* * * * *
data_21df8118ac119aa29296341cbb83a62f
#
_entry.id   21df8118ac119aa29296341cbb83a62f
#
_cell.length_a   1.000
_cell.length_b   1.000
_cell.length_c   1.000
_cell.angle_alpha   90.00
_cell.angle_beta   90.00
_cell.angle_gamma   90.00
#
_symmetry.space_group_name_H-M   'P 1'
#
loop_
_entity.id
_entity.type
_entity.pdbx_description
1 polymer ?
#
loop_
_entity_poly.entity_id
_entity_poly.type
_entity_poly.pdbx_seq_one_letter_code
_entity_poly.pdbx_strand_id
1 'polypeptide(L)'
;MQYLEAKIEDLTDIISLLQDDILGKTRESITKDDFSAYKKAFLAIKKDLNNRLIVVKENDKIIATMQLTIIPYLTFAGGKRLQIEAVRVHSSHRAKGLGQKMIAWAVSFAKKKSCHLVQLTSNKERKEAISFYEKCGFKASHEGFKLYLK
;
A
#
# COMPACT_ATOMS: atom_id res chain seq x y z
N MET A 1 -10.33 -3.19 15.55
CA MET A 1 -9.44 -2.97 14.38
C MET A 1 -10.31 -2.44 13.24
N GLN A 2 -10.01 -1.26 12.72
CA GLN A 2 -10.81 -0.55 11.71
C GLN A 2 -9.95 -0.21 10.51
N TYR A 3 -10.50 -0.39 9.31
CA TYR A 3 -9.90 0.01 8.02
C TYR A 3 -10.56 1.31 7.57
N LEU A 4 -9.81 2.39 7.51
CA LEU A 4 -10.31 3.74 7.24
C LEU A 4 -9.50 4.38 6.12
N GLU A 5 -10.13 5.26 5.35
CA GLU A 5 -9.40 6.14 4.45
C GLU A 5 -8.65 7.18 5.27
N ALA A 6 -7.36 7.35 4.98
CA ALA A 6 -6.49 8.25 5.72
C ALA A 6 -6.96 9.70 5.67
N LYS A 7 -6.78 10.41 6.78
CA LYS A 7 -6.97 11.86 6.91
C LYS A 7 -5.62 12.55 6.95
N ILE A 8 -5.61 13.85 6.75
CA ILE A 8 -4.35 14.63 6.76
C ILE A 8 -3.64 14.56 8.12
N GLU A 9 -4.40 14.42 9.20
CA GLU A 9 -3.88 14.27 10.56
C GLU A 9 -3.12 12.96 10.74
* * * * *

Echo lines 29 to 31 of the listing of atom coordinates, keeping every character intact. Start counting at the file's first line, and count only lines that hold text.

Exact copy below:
#
# COMPACT_ATOMS: atom_id res chain seq x y z
N MET A 1 -10.33 -3.19 15.55